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Rob MacGregor (LAURA LEYSHON/LAURA LEYSHON/THE GLOBE AND MAIL)
Rob MacGregor (LAURA LEYSHON/LAURA LEYSHON/THE GLOBE AND MAIL)

Rob's Garage

Top 10 automotive superstitions Add to ...

Since it's Friday the 13th, it's a good time to talk about my top ten automotive superstitions.

1. Fuel economy is best with a full tank of gas.

Everyone knows that a fuel gauge takes longer to move from full to the half-way point. After half-way, the gauge needle moves faster and faster on its way to the big "E." This must mean there is a difference in fuel economy? Wrong, Grasshopper. This phenomenon is caused by the design of the sending unit in the fuel tank. Due to the way these units must produce an electric signal, they must function in a NON-LINEAR manner. In English, the signal is less sensitive at the top of the gauge than the bottom.

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If you want to mess with someone's mind, the next time they ask how much fuel you have, tell them you have half a gauge of fuel...or a quarter, three quarters, (whatever the gauge is reading) Not only will you catch them off guard, you'll be more accurate in your statement.

2. A clean car runs better.

Not sure who made this one up but it sure is popular and as sure as there is no possible connection between cleanliness and a car/truck that runs purrfectly, I'm still here to tell you that at the emotional level, it sure feels as though there is truth to this myth.

3. It's good luck to have bird poop on car.

With Basecoat/Clearcoat paints now the norm, this couldn't possibly further from the truth. The acid in bird poop ruins a modern finish.

4. Hi-test fuel works better than low grade.

I wish there was a way to spell the sound that that annoying buzzer makes on TV game shows. ENNGGHH! maybe? Anyway, with the computerized engine controls found on vehicles built since 1986, this statement is no longer true. That said, there was a time, when contact points and carburetors were found under the hood, that this was valid.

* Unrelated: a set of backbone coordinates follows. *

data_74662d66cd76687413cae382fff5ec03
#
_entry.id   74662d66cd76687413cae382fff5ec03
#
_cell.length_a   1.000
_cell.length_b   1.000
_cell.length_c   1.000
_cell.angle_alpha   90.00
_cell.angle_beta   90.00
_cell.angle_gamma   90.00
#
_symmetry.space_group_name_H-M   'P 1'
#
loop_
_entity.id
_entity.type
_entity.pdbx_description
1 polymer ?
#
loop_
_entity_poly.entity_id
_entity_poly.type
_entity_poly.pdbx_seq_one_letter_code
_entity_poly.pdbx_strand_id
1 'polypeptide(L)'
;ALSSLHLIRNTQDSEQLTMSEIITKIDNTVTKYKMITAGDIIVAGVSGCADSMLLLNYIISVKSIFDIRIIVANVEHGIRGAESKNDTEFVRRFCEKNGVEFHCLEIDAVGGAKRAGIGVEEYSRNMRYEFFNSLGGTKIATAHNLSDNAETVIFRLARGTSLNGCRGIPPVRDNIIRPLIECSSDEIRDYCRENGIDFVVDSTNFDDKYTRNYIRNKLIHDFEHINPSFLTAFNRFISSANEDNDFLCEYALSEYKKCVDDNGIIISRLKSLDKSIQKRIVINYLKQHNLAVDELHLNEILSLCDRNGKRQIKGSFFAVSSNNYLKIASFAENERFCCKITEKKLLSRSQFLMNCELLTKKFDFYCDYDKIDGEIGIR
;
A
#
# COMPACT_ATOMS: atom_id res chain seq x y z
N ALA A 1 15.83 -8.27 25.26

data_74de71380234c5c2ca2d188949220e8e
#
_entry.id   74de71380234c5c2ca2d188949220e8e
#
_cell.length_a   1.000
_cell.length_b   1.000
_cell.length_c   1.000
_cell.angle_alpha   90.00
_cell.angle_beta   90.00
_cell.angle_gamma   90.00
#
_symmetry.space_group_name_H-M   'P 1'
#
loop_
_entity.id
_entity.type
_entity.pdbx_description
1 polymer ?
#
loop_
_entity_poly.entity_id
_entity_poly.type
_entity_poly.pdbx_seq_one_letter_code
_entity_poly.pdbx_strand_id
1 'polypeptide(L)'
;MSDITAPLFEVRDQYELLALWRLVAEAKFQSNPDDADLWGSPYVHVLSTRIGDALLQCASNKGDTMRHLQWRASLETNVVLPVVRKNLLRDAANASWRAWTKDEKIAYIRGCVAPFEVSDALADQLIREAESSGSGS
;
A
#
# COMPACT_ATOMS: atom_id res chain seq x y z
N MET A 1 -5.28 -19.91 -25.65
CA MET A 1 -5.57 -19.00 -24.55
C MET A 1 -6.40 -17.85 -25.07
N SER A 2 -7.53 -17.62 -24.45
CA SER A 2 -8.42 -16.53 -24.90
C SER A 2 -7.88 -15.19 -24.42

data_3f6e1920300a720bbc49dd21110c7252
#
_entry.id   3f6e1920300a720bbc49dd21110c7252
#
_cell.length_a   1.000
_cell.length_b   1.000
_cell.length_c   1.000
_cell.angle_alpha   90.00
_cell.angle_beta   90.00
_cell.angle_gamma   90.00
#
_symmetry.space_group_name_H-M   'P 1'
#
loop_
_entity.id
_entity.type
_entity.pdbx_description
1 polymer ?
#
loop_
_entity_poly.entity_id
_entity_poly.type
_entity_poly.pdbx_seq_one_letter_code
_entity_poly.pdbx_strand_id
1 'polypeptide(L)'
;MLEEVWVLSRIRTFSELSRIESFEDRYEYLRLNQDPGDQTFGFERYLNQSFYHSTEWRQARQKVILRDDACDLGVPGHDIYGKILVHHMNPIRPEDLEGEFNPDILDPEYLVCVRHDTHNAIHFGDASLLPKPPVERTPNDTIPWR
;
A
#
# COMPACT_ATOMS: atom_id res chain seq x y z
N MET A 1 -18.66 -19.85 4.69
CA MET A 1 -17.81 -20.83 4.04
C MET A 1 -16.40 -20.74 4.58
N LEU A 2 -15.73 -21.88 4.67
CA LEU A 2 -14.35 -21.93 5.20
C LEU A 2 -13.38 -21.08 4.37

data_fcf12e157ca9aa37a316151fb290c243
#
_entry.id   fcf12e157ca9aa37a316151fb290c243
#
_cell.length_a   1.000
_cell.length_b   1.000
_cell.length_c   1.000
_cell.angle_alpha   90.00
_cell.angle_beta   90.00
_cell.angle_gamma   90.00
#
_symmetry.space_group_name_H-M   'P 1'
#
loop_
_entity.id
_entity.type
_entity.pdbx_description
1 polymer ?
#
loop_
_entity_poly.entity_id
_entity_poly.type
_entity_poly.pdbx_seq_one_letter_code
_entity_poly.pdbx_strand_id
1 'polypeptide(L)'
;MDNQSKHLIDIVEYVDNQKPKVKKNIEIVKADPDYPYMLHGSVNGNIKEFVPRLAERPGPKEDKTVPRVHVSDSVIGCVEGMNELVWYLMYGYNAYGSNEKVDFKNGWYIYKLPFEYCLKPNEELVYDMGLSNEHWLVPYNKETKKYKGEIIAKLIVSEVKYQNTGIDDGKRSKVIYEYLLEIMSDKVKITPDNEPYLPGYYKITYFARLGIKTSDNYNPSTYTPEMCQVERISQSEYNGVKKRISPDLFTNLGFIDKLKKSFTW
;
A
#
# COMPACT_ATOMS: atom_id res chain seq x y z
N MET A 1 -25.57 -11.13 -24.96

5. Always keep your gas tank full.

This is actually true. It's as much a safety item in the winter as anything, and in the summer a full tank prevents condensation build-up.

6. Always warm up your engine before you head out.

The jury is still out on this one. There are many factors that dictate how you approach warm-up periods. All things equal, you are better off to simply start your engine - and go.

7. Buy your gas in the morning when it's colder and denser.

ENNGGHH! Nope, fuel station dispensers have electronic calibrations that compensate for volume changes due to temperature. If you look hard, you may even see a little sticker that states this.

8. Fuel economy is better with air conditioning on rather than the windows rolled down.

Annoying sound again! There is no perceptual difference between these two conditions. As a matter of fact, by NOT using your A/C, you lose the "conditioning" part of air-conditioning. This is a topic I will cover on another day.

9. Lowering a car's suspension automatically improves the handling.

Auto manufacturers spend gazillions of dollars on R&D to produce a balance of handling, safety and comfort on a car or truck's suspension. For us to think we can re-engineer a vehicle in an afternoon in our buddy's garage by cutting or heating spring coils, installing drop axles, etc., etc., well, you get the picture. However, there are instances where the opposite is true. I'm talking about the manufacturer-supported equipment that can be installed to enhance a vehicle's handling characteristics.

10.Inflate tires based on the numbers on the sidewall.

If you take the time to read the wording that surrounds the inflation numbers on a tire's sidewall, you'll notice that these numbers relate to the maximum carrying capacity of that tire when inflated to that pressure. This is interesting because the weight that's noted is for a single tire. Using this thinking, the total weight, (all four tires' weight capacity added together) you will find that this number will usually exceed the vehicle's capacity. The inflation number on the sidewall is used as a benchmark because the same tire could be fitted to a variety of vehicles with different weight carrying capacities.

There you have it, my picks for the top ten superstitions or myths that I often get asked about. This list is certainly not the be-all-and-end-all and I'm sure many of you have your own favourites. It would be interesting to hear what you have to add or subtract to this list for the next Friday the 13th.

E-mail Rob with your car maintenance questions at globedrive@globeandmail.com

 

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